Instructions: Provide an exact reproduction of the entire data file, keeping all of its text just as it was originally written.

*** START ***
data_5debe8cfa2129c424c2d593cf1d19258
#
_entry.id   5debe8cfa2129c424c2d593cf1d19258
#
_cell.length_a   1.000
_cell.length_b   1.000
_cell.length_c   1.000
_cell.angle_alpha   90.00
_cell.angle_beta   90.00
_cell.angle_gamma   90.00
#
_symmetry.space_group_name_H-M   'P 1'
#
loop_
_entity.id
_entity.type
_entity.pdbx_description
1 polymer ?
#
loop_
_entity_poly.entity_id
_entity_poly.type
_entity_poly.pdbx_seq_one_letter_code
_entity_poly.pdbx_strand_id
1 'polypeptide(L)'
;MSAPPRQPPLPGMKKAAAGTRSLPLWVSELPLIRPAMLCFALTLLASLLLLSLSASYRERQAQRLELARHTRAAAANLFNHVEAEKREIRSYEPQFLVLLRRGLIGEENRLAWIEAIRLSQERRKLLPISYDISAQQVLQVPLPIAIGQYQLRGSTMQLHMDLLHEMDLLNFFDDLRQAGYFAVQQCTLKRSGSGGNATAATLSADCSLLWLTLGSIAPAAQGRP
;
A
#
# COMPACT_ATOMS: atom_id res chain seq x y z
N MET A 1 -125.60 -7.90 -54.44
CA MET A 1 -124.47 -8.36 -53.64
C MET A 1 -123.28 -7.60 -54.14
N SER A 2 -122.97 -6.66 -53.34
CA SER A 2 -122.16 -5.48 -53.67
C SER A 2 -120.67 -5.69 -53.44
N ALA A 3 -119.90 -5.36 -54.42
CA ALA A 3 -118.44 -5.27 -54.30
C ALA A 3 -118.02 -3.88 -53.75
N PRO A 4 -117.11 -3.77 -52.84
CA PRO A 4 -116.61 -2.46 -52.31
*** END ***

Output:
data_5debe8cfa2129c424c2d593cf1d19258
#
_entry.id   5debe8cfa2129c424c2d593cf1d19258
#
_cell.length_a   1.000
_cell.length_b   1.000
_cell.length_c   1.000
_cell.angle_alpha   90.00
_cell.angle_beta   90.00
_cell.angle_gamma   90.00
#
_symmetry.space_group_name_H-M   'P 1'
#
loop_
_entity.id
_entity.type
_entity.pdbx_description
1 polymer ?
#
loop_
_entity_poly.entity_id
_entity_poly.type
_entity_poly.pdbx_seq_one_letter_code
_entity_poly.pdbx_strand_id
1 'polypeptide(L)'
;MSAPPRQPPLPGMKKAAAGTRSLPLWVSELPLIRPAMLCFALTLLASLLLLSLSASYRERQAQRLELARHTRAAAANLFNHVEAEKREIRSYEPQFLVLLRRGLIGEENRLAWIEAIRLSQERRKLLPISYDISAQQVLQVPLPIAIGQYQLRGSTMQLHMDLLHEMDLLNFFDDLRQAGYFAVQQCTLKRSGSGGNATAATLSADCSLLWLTLGSIAPAAQGRP
;
A
#
# COMPACT_ATOMS: atom_id res chain seq x y z
N MET A 1 -125.60 -7.90 -54.44
CA MET A 1 -124.47 -8.36 -53.64
C MET A 1 -123.28 -7.60 -54.14
N SER A 2 -122.97 -6.66 -53.34
CA SER A 2 -122.16 -5.48 -53.67
C SER A 2 -120.67 -5.69 -53.44
N ALA A 3 -119.90 -5.36 -54.42
CA ALA A 3 -118.44 -5.27 -54.30
C ALA A 3 -118.02 -3.88 -53.75
N PRO A 4 -117.11 -3.77 -52.84
CA PRO A 4 -116.61 -2.46 -52.31